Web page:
As rideshare accident attorneys in California, we can help.  Consultations are free. 

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New Fees for Renting a Car in California

Here in our blog, we try to provide as much information as we can on updates to laws and ordinances in California to keep you safe.  As personal injury attorneys, that information generally relates to pedestrian and bicyclist safety, but we’ve talked about schoolyard bullying and safety for your kids as well as e-scooter rental policies and defective products.  Today we want to talk to you about rental cars and some new legislation already in effect and what it might mean for you if you get into an accident with a rental car.

Assembly Bill 901

Assembly Bill 901 makes modifications to rental passenger vehicle transactions, namely fees. 

Rental car companies can now add a fee to your rental if you let an unauthorized driver drive your car.  This means renters must take extra caution and add all drivers who might drive the car to the rental agreement at the time of renting.  There are exceptions to the penalty for family members like a spouse, parent, or sibling, but be cautious about letting someone not on the rental agreement drive your rental car.  Not being on the rental agreement can also mean this other driver is not covered by insurance.

Rental car companies can also raise the cap on damage waivers to $25 per day or partial day for small vehicles and beginning in January 2023, the cap can be adjusted “according to the Consumer Price Index for All Urban Consumers.”  And while many may believe the optional insurance of a rental vehicle to be optional, and want to take the newly-more-expensive damage waiver, there are new disclosures that must be outlined to the renter to make sure they are aware they are liable for damages that can reach the full value of the vehicle (just in damage to that vehicle, not including damages to other people and/or vehicles).  Check with your car insurance company to find out if they cover rental cars and how much of the damages they cover if so, before you plan to take the damage waiver.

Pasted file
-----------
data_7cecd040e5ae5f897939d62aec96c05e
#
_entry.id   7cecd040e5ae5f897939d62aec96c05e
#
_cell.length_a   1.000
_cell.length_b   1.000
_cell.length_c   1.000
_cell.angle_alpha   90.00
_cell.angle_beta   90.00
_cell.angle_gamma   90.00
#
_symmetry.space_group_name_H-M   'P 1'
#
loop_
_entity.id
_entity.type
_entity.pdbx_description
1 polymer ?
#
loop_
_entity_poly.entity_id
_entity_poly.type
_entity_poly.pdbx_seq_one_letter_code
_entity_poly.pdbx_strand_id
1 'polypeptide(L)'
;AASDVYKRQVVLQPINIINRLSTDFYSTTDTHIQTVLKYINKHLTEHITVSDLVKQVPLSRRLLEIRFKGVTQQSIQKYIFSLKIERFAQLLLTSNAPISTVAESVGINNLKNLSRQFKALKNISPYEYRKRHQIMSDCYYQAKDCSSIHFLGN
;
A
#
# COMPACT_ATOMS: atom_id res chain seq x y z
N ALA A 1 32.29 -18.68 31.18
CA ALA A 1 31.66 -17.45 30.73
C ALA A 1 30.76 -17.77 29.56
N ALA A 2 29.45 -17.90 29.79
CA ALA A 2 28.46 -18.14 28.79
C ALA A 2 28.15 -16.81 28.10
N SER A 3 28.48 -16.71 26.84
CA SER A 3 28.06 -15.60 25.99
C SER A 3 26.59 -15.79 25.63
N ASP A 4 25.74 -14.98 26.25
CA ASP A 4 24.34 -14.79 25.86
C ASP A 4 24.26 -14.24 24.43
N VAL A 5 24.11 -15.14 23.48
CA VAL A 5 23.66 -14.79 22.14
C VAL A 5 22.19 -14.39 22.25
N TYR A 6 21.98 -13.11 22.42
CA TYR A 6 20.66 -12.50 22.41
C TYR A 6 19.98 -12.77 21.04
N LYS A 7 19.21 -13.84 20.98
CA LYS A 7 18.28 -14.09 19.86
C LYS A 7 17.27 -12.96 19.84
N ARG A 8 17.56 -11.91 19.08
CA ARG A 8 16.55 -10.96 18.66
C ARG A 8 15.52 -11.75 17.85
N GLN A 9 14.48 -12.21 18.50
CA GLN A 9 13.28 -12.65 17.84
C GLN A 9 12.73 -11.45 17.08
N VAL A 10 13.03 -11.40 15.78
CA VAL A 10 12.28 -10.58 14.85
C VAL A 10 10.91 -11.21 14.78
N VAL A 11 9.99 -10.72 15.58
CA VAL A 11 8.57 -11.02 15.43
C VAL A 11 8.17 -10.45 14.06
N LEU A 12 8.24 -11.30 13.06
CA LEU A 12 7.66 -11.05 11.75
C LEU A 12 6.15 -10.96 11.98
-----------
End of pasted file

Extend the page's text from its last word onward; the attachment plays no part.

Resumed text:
Assembly Bill 901 was produced by the American Car Rental Association, Avis, Enterprise, and Hertz, alongside the California Travel Association and the state’s Teamsters union.  It was introduced in 2021 while rental car companies were struggling due to the COVID-19 pandemic and went into effect on January 1, 2022.  Read Assembly Bill 901 here.

What This Means if You Get into an Accident with a Rental Car

Collisions happen.  It’s an unfortunate truth.  And collisions can happen with rental cars.  If you are a driver, pedestrian, or cyclist and you get into an accident with someone driving a rental car, first check for injuries and call 911 if needed, then get as much information from the driver as you can at the time of the collision.  You’ll want to get both their renal agreement insurance and their personal driving insurance information because you may have to navigate through claims with one or both.  There is a chance that they are not insured through their rental agreement, are not an authorized driver, or are underinsured.  Take a picture with your phone of their rental documents for a fast way to save the information.  Make sure you get their name and phone number, too. 

If you have damages such as vehicle or bicycle damage, or have injuries needing medical care resulting in loss of income (those are damages, too), contact the lawyers at Rahman Law.  We are here to help you.  Navigating through insurance companies’ paperwork is a tough job (especially if there are 2 companies involved) and you don’t have to do it alone. 

Request a free consultation here, or save our number into your phone: 415-956-9245.